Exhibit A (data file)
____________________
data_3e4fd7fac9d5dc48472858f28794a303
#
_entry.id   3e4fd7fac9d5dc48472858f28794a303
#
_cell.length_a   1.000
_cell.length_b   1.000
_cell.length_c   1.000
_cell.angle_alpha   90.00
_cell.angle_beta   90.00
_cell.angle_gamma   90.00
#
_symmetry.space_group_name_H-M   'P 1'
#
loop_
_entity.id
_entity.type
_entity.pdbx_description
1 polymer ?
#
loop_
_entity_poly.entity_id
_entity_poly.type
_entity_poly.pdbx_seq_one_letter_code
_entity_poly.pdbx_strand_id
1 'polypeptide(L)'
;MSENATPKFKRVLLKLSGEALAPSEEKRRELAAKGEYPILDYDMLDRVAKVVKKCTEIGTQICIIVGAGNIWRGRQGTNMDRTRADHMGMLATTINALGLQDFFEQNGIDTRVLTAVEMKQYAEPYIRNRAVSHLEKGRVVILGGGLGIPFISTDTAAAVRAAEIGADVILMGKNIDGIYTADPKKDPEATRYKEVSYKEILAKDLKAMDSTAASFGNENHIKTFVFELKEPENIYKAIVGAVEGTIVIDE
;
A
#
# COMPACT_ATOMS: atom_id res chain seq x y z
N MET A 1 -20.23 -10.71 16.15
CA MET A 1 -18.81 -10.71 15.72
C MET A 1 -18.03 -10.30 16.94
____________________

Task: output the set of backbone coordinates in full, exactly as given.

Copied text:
data_3e4fd7fac9d5dc48472858f28794a303
#
_entry.id   3e4fd7fac9d5dc48472858f28794a303
#
_cell.length_a   1.000
_cell.length_b   1.000
_cell.length_c   1.000
_cell.angle_alpha   90.00
_cell.angle_beta   90.00
_cell.angle_gamma   90.00
#
_symmetry.space_group_name_H-M   'P 1'
#
loop_
_entity.id
_entity.type
_entity.pdbx_description
1 polymer ?
#
loop_
_entity_poly.entity_id
_entity_poly.type
_entity_poly.pdbx_seq_one_letter_code
_entity_poly.pdbx_strand_id
1 'polypeptide(L)'
;MSENATPKFKRVLLKLSGEALAPSEEKRRELAAKGEYPILDYDMLDRVAKVVKKCTEIGTQICIIVGAGNIWRGRQGTNMDRTRADHMGMLATTINALGLQDFFEQNGIDTRVLTAVEMKQYAEPYIRNRAVSHLEKGRVVILGGGLGIPFISTDTAAAVRAAEIGADVILMGKNIDGIYTADPKKDPEATRYKEVSYKEILAKDLKAMDSTAASFGNENHIKTFVFELKEPENIYKAIVGAVEGTIVIDE
;
A
#
# COMPACT_ATOMS: atom_id res chain seq x y z
N MET A 1 -20.23 -10.71 16.15
CA MET A 1 -18.81 -10.71 15.72
C MET A 1 -18.03 -10.30 16.94